For currently logged in users:
Check the AUTHENTICATION_TYPE column of V$SESSION_CONNECT_INFO.
How the user was authenticated:
DATABASE - Username/password authentication
OS - Operating system external user authentication
NETWORK - Network protocol or ANO authentication
PROXY - OCI proxy connection authentication
The problem is literally written on your terminal. You seem to have a db_recovery_file_dest parameter set to a location that does not exist.
As with many oracle database failures, the alertlog will show the problem with a bit more detail. The alertlog will show the parameter value.
Since you don't have a question, just a remark about an error, I assume you ...
In Linux installation can be simply executed by selecting latest .deb/.rpm file which can be loaded from official page and installing it via terminal using following command:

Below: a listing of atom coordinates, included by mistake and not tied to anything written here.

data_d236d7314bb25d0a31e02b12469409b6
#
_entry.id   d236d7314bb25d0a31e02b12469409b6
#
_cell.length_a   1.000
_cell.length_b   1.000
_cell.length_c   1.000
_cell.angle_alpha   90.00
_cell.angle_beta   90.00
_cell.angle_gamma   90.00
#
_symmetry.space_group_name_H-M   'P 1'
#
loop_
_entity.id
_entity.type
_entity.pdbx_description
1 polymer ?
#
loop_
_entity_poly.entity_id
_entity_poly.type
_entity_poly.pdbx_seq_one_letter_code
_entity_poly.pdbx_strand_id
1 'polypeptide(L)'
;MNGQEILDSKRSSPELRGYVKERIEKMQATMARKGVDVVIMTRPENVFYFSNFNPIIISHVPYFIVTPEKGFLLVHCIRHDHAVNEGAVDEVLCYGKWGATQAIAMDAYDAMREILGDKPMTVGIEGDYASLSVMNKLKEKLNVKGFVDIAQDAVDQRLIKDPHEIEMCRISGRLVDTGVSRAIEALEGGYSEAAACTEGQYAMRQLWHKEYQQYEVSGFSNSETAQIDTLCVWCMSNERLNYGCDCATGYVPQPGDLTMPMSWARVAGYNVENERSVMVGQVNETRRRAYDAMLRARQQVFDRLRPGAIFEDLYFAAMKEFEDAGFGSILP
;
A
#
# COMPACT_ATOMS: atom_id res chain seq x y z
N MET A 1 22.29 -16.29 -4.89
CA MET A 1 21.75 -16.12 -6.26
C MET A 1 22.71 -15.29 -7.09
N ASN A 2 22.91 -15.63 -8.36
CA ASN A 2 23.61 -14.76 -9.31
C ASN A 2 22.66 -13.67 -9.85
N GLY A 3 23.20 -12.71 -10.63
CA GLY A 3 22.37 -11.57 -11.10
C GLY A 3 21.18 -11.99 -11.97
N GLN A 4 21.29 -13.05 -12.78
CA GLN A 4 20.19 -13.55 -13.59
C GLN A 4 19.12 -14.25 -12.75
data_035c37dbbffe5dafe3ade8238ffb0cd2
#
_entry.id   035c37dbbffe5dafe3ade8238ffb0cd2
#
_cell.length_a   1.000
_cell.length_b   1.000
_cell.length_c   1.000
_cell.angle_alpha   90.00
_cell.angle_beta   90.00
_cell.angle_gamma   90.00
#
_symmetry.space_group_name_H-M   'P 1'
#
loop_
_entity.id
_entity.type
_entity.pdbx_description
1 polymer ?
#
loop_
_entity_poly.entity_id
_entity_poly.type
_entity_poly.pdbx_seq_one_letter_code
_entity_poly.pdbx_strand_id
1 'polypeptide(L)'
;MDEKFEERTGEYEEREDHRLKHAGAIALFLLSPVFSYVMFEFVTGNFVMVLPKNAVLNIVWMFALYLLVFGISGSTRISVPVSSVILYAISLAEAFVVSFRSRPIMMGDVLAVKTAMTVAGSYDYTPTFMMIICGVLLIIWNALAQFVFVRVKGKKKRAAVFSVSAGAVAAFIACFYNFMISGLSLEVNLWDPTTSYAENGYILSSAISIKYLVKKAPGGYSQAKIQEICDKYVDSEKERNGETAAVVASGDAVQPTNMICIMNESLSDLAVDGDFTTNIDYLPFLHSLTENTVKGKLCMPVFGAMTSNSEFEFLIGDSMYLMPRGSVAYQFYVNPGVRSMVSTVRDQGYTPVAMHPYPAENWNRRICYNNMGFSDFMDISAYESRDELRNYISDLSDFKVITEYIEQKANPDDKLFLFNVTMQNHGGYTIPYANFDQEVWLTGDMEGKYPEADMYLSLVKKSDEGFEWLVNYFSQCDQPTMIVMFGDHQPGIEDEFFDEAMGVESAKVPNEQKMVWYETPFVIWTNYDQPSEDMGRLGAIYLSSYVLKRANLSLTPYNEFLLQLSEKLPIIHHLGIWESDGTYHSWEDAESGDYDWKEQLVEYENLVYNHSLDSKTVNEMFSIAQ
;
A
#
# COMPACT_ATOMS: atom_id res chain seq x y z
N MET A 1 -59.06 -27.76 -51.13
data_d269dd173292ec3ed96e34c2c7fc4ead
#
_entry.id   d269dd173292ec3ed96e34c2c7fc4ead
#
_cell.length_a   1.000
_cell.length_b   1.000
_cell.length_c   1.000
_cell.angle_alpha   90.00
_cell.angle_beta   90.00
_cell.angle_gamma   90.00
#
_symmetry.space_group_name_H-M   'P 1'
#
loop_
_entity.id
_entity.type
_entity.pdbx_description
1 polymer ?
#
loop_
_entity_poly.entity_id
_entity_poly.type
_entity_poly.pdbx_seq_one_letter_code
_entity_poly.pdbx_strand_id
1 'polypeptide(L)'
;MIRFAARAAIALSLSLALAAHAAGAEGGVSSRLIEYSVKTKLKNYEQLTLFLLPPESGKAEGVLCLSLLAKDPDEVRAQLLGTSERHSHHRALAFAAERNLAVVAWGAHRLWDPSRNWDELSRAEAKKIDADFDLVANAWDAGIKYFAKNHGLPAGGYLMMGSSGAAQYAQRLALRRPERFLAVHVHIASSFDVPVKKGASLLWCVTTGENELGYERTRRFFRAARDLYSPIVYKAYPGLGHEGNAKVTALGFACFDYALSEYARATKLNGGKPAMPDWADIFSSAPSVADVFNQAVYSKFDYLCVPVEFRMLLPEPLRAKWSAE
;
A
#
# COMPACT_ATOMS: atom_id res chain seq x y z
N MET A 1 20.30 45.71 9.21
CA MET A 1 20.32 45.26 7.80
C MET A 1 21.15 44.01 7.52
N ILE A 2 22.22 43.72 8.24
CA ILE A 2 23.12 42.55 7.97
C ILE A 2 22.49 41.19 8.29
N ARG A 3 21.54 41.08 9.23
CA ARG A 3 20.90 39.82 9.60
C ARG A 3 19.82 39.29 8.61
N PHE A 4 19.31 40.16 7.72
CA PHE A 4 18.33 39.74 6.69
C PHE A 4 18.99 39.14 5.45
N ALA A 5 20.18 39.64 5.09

sudo dpkg -i dbeaver-xxx.deb
Fedora has two options:
sudo dnf localinstall dbeaver-xxx.rpm
sudo rpm -i dbeaver-xxx.rpm
IMPORTANT: DBeaver must be shutdown while ...
You can either connect to the mssql server via:
Use SQL Server Management Studio remotly from Windows (note: remote connection needs to be enabled);
Use sqlcmd in linux terminal with the command sqlcmd -S localhost -U SA -P '<YourPassword>'
Use mssql-cli with mssql-cli -S localhost -U SA -P '<YourPassword>' (see docs).
and then run the ...
When uploading a lot of data, it must, sooner or later, go to disk. So 88% disk busy probably means that it is busy writing stuff.
If there is a lot of reading in that 88%, then perhaps indexes are being updated. This involves bringing index blocks into RAM (in the buffer_pool), updating them, and (eventually) writing the blocks back to disk. Increasing ...
You probably installed PostgreSQL with binary packages rather than from source.
The packager for Ubuntu decided not to use PostgreSQL's features for writing and rotating the log file, but to redirect standard error into a file in /var/log/postgresql and use operating system tools for log rotation.
So yes, the log you see there is all there is. You can adjust ...